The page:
Schools + School Nurses = Safe and Healthy Students

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Schools + School Nurses =
Safe and Healthy Students
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School Day
 A classroom teacher sees Tyler wheezing and
suddenly struggling to breathe Is Tyler experiencing an
episode of asthma?
Is Tyler experiencing a lifethreatening allergic
reaction?
With proper assessment,
medication and treatment
(inhaler and/or nebulizer)
the student may return to
class and continue with his
academic program.
With proper emergency
care, Tyler can be safely on
his way to the hospital.
Without it, he could die
within minutes.
School Nurse
A School Nurse has the nursing assessment skills
to manage this potentially emergent situation
as well as provide daily care for:
– Chronic conditions (diabetes, asthma, seizures)
– Medically complex conditions (requiring tube
feedings, tracheostomy care, catheterization)
– Mental Health support
– Emergency care
– Injury and illness care and prevention
Chronic
Conditions
 Diabetes
– New cases have almost doubled in the past 10 years
– Requires monitoring, injectable medication
administration, potential for emergency care
 Food allergies
– Increased 18% in children under 18
– Requires preventative measures, emergency care
planning
 Asthma
– Affects over 10 million children in the U.S.
– Requires monitoring, medication
Chronic
Conditions
 Epilepsy
– 45,000 children under the age of 15 develop it each year
– Requires medication (often given rectally) within minutes
of onset, emergency care planning
 Obesity
– Incidence of obesity has tripled among 6 – 11 year olds
and more than tripled among 12 – 19 year olds
– 33% of students are overweight or obese affecting their
physical and mental health
 Medically complex concerns
– Require ventilator care, tube feedings, medication and
other complex medical cares
Health
Conditions
per 100
U.S. Students
Our students need a
school nurse!
Statistics
Overall, from 15% to 18% of children and
adolescents have some sort of chronic health
condition, nearly half of whom could be
considered disabled
That’s
18 out of every 100
students
in every school!
Mental Health
Support
 One in five children and adolescents have a
diagnosable mental health disorder in the
course of a year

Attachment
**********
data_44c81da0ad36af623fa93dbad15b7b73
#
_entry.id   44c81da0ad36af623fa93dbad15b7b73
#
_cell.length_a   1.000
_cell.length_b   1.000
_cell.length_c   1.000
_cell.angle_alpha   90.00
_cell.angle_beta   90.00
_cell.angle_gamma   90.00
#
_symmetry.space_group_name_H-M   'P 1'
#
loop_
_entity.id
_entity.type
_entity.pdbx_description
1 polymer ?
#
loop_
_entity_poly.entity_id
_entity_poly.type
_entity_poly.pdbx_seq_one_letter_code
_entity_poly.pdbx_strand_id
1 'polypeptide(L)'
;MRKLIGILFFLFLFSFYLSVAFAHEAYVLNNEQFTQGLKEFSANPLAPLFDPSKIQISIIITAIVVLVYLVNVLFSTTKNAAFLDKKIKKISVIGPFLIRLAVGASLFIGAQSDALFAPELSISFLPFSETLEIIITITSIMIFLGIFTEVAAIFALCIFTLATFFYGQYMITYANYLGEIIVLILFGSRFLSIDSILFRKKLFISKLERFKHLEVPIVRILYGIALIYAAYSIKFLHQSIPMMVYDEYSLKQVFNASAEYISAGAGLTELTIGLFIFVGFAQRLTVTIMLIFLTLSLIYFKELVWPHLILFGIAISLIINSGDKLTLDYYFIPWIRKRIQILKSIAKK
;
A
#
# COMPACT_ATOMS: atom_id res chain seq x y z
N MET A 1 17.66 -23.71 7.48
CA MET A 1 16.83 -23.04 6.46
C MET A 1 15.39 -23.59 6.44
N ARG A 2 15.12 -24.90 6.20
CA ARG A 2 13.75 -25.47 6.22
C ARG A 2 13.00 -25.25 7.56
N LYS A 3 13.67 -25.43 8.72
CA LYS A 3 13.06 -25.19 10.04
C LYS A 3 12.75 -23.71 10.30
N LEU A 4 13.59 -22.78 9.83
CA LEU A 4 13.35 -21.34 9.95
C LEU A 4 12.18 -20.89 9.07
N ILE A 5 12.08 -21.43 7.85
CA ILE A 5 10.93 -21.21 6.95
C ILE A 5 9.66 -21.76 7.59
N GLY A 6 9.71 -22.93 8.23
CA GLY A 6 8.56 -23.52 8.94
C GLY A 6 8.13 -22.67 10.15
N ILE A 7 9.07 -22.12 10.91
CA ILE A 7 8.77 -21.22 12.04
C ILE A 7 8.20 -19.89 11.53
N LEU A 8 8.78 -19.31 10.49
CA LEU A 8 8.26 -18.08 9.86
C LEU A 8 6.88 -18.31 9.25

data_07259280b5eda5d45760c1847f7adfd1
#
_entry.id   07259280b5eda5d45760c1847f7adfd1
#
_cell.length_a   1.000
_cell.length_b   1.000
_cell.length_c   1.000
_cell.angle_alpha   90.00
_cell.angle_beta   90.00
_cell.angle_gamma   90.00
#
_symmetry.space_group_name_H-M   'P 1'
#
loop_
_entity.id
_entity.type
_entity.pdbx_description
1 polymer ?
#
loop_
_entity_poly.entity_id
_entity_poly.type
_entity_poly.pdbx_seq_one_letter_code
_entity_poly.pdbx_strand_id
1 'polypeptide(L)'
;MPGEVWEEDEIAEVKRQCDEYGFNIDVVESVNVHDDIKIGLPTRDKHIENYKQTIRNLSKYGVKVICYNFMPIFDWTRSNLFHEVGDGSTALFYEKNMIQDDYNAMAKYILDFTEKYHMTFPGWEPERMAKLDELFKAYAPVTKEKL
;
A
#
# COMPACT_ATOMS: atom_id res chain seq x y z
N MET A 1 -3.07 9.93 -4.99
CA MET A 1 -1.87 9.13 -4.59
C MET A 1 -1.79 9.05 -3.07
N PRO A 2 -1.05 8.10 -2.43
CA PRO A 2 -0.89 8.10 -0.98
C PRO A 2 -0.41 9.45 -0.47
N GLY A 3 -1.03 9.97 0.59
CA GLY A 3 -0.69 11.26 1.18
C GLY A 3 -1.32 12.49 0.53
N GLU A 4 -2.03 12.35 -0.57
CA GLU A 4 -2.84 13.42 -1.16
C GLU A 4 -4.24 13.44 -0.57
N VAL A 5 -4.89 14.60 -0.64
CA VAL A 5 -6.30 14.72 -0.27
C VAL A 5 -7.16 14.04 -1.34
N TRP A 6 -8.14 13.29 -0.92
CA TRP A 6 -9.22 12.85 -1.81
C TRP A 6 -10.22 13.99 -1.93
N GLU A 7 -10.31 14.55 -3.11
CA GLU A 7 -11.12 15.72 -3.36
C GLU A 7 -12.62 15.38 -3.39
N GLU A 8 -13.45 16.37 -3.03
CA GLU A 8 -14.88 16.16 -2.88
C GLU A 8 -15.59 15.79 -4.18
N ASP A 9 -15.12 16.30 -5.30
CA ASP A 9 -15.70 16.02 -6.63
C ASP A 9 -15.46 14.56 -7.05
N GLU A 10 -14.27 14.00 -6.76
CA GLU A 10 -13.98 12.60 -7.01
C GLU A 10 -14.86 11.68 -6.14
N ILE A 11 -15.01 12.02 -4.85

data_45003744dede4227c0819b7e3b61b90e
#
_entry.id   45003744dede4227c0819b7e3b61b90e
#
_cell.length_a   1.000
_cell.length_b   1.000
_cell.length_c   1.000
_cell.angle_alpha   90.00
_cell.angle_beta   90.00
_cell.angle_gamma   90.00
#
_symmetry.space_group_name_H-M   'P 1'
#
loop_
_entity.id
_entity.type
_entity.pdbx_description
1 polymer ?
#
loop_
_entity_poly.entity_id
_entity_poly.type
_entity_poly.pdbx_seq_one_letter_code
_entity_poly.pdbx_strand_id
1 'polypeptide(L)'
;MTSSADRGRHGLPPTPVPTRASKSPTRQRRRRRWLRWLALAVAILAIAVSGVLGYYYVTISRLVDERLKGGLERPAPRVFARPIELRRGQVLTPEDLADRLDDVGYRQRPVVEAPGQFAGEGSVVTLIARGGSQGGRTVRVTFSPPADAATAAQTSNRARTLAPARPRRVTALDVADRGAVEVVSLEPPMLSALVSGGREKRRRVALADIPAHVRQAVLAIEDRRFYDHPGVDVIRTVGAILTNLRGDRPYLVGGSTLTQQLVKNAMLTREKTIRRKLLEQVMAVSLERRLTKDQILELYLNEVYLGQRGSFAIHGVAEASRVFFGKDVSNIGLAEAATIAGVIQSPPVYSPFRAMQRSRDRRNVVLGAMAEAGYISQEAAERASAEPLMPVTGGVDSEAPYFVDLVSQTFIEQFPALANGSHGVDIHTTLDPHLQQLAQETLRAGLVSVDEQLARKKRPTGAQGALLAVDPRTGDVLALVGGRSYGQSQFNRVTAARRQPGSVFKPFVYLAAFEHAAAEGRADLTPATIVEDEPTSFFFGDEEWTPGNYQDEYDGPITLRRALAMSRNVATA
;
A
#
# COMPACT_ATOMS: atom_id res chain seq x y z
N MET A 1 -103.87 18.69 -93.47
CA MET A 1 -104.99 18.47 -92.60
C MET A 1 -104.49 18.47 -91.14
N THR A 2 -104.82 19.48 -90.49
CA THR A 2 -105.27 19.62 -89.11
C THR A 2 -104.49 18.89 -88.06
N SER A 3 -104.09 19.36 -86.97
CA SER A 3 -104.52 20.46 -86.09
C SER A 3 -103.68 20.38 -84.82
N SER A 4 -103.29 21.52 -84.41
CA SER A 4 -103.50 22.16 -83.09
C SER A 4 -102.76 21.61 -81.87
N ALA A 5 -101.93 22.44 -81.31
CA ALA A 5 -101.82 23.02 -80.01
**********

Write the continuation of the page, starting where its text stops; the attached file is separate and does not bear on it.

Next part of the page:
 Academic achievement can be improved
through:
– Early detection
– Timely referral
– Access to appropriate services
School Nurses spend
32% of their time
providing
mental health services
Emergency
Care
 School Nurses develop Emergency Care Plans to
guide the response to life-threatening health
issues:
– A student with an allergy (bees, food or latex) who
needs injectable epinephrine immediately
– Students with seizures need their medication within
minutes – often given rectally
– Students with diabetes may need injectable glucagon
to treat a life-threatening low blood sugar episode
– A student with asthma who is struggling to breathe
may need a nebulizer treatment
Prevention and
Care
 Immunization rates are higher in schools with
school nurses
 Unlicensed personnel in schools make more
medication errors than nurses
 School nurses can identify environmental
hazards at school based on injury patterns
A School Nurse first identified H1N1 Flu based on the
increase in illness in her school!
Attendance
 School nurses reduce absenteeism
 A higher nurse to student ratio is related to better
attendance rates
– Less likely to dismiss students early than unlicensed
personnel
– More time in the classroom provides more time for
learning
– Increases a student’s chances for success!
Positive
Outcomes
 When students are kept in school, parents are
able to be productive at work and at home
 Appropriate use of health care saves time and
money for everyone
Fewer 911 calls
Appropriate referral
Every teacher
deserves a
School Nurse, so they can
teach.
Every parent
deserves a
School Nurse, so they can feel
confident that their child is
safe at school.
Every student
deserves a
School Nurse so they can be
healthy, safe and successful at
school.
References
Chronic Health Conditions
 Perrin, J.M., Bloom, S.R., Gortmaker, S. L., (2007). The
Increase of Childhood Chronic Conditions in the United States.
Journal of the American Medical Association, 297 (24) 27552759. doi: 10.1001/jama.297.24.2755.
 Branum. A.M. & Lukacs S.L. (2008). NCHS Data Brief, Food
Allergy Among U.S. Children: Trends in Prevalence and
Hospitalizations, 10,
http://www.cdc.gov/nchs/data/databriefs/db10.htm
 Ogden, C.L., Carroll, M.D., Curtin, L.R., Lamb, M.M., & Flegal,
K.M. (2010). Prevalence of high body mass index in U.S.
children and adolescents, 2007-2008. JAMA 303, 242- 249.
References
Medications
 Farris, KB, McCarthy, AM, Kelly, MW, Clay, DL, & Gross, JL.
(2003). Issues of medication administration and control in
Iowa schools. Journal of School Health, 73(9), 331-337
 McCarthy, AM, Kelly, MW, & Reed, D. (2000). Medication
administration practices of school nurses. Journal of School
Health, 70(9), 371-376
References
Attendance:
 Maughan, E. (2003). The impact of school nursing on
school performance: A research synthesis. Journal of
School Nursing, 19(3), 163-171.
 Pennington, N & Delaney, E (2008). The number of
students sent home by school nurses compared to
unlicensed personnel. Journal of School Nursing, 24: 290
- 297.
 Wyman, L. (2005). Comparing the number of ill or injured
students who are released early from school by school
nursing and nonnursing personnel. Journal of School
Nursing, 21(6), 350-355.
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